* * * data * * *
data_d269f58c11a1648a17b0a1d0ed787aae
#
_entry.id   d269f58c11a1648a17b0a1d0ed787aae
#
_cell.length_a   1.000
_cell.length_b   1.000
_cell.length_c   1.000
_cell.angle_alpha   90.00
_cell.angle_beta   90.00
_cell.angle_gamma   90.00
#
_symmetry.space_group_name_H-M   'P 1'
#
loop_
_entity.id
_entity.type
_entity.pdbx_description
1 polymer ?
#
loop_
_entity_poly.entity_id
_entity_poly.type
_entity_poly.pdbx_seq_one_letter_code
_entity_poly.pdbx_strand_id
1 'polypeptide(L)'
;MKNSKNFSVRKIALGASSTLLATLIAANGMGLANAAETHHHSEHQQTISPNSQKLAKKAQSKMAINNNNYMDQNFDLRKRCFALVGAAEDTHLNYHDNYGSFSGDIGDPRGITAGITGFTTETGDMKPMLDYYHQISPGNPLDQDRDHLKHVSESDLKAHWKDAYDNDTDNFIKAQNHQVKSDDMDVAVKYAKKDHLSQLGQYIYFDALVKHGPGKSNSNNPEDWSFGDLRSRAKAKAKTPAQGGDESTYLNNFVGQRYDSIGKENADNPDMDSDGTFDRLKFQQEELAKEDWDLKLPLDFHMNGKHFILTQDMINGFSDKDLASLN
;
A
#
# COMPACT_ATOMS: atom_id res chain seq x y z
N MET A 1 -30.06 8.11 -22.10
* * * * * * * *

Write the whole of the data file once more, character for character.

data_d269f58c11a1648a17b0a1d0ed787aae
#
_entry.id   d269f58c11a1648a17b0a1d0ed787aae
#
_cell.length_a   1.000
_cell.length_b   1.000
_cell.length_c   1.000
_cell.angle_alpha   90.00
_cell.angle_beta   90.00
_cell.angle_gamma   90.00
#
_symmetry.space_group_name_H-M   'P 1'
#
loop_
_entity.id
_entity.type
_entity.pdbx_description
1 polymer ?
#
loop_
_entity_poly.entity_id
_entity_poly.type
_entity_poly.pdbx_seq_one_letter_code
_entity_poly.pdbx_strand_id
1 'polypeptide(L)'
;MKNSKNFSVRKIALGASSTLLATLIAANGMGLANAAETHHHSEHQQTISPNSQKLAKKAQSKMAINNNNYMDQNFDLRKRCFALVGAAEDTHLNYHDNYGSFSGDIGDPRGITAGITGFTTETGDMKPMLDYYHQISPGNPLDQDRDHLKHVSESDLKAHWKDAYDNDTDNFIKAQNHQVKSDDMDVAVKYAKKDHLSQLGQYIYFDALVKHGPGKSNSNNPEDWSFGDLRSRAKAKAKTPAQGGDESTYLNNFVGQRYDSIGKENADNPDMDSDGTFDRLKFQQEELAKEDWDLKLPLDFHMNGKHFILTQDMINGFSDKDLASLN
;
A
#
# COMPACT_ATOMS: atom_id res chain seq x y z
N MET A 1 -30.06 8.11 -22.10